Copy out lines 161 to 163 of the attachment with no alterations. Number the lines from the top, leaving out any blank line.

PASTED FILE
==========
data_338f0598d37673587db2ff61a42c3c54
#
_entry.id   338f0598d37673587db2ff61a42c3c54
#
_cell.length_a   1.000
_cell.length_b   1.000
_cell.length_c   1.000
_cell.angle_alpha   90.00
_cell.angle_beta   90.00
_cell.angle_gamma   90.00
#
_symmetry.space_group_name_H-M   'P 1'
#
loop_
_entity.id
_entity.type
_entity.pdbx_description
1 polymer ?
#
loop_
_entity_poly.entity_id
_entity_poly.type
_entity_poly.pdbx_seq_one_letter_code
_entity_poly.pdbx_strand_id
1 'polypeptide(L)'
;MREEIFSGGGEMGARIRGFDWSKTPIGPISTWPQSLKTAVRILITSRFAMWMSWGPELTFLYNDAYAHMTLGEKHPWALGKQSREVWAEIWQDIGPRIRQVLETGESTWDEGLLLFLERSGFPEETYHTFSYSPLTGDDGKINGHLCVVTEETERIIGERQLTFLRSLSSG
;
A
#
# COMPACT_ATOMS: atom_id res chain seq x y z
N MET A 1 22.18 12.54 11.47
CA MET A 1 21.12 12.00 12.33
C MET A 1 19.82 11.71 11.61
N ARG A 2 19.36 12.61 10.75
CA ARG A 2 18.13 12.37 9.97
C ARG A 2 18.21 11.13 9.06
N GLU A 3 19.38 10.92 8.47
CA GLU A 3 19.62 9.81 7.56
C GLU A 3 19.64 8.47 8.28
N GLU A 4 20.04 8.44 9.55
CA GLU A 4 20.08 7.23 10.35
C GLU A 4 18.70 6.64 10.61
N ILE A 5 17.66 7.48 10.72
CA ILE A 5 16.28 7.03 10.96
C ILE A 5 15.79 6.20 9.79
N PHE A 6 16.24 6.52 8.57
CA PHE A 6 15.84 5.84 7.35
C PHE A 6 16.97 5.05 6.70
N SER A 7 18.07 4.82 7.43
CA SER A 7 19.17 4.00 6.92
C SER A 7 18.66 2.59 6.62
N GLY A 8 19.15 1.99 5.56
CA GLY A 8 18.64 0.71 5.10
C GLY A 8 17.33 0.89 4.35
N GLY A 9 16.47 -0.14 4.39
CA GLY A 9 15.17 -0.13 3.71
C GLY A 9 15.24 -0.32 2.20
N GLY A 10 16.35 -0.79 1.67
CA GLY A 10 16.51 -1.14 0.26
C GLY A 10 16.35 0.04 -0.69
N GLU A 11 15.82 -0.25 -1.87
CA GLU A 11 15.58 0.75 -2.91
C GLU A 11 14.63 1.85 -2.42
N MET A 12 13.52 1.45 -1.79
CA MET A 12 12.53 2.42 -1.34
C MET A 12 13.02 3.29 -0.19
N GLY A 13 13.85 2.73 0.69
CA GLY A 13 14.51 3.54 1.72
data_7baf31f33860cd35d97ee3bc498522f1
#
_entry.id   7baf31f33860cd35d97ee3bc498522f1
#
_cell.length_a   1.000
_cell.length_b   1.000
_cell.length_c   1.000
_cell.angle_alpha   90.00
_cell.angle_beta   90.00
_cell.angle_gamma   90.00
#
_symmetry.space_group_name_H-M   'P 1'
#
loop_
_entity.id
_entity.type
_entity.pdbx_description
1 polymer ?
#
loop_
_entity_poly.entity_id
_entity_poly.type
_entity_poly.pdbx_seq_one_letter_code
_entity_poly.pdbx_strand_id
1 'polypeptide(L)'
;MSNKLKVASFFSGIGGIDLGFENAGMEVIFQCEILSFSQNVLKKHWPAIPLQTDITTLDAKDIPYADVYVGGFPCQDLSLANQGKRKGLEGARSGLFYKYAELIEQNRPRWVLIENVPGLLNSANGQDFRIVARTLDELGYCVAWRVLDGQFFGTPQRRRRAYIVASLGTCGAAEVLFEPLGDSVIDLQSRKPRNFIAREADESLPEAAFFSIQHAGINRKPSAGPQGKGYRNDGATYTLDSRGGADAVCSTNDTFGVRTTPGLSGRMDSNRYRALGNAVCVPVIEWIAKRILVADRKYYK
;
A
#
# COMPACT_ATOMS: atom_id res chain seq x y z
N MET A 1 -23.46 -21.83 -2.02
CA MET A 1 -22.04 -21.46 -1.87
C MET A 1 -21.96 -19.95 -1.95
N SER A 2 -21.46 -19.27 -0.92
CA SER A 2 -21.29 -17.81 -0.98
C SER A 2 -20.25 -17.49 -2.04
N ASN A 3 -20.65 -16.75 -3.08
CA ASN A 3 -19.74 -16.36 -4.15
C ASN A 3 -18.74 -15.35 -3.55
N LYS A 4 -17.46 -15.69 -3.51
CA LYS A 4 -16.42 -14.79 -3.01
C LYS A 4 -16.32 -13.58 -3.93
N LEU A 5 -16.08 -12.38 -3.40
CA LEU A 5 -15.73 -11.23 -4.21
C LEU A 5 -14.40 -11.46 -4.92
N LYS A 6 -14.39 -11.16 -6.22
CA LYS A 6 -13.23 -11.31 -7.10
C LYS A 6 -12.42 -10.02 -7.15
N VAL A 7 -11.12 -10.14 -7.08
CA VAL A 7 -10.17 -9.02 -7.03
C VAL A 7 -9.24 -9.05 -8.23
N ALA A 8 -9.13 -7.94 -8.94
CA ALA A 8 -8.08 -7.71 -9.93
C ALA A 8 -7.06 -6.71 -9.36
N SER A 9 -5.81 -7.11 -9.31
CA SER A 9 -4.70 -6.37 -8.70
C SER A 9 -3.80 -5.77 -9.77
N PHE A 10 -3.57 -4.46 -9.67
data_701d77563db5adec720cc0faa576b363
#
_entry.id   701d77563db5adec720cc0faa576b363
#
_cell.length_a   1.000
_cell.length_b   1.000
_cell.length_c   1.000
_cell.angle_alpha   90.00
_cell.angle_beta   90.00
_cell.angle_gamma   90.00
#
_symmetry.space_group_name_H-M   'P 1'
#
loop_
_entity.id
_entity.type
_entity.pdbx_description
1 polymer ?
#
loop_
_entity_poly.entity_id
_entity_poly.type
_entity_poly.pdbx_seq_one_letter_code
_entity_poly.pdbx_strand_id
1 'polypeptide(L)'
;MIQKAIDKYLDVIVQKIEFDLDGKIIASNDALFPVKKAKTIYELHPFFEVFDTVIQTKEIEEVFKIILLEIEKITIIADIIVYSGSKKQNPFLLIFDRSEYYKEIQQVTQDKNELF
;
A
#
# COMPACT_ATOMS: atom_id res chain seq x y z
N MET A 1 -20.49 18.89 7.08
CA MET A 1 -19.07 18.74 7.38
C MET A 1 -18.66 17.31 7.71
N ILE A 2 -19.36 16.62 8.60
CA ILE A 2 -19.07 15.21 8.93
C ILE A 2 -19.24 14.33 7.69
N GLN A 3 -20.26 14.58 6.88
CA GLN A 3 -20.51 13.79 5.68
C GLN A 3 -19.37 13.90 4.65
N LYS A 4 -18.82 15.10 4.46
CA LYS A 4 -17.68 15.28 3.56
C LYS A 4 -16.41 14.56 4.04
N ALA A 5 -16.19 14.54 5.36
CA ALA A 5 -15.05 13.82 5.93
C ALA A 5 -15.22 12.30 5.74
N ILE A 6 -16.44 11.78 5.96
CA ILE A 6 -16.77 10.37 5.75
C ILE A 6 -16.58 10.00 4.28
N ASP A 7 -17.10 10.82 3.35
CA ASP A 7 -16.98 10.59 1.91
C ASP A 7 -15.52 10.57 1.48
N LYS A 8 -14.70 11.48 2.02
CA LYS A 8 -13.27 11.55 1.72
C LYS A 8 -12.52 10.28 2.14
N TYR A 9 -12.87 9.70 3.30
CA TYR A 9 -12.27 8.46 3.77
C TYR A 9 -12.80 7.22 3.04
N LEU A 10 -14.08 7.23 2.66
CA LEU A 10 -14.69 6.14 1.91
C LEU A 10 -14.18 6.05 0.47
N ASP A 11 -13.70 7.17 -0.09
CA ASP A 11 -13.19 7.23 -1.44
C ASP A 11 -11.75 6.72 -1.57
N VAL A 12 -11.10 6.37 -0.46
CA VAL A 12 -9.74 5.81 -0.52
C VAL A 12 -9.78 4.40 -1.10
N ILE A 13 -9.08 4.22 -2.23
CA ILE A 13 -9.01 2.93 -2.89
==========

CA ILE A 2 -19.07 15.21 8.93
C ILE A 2 -19.24 14.33 7.69
N GLN A 3 -20.26 14.58 6.88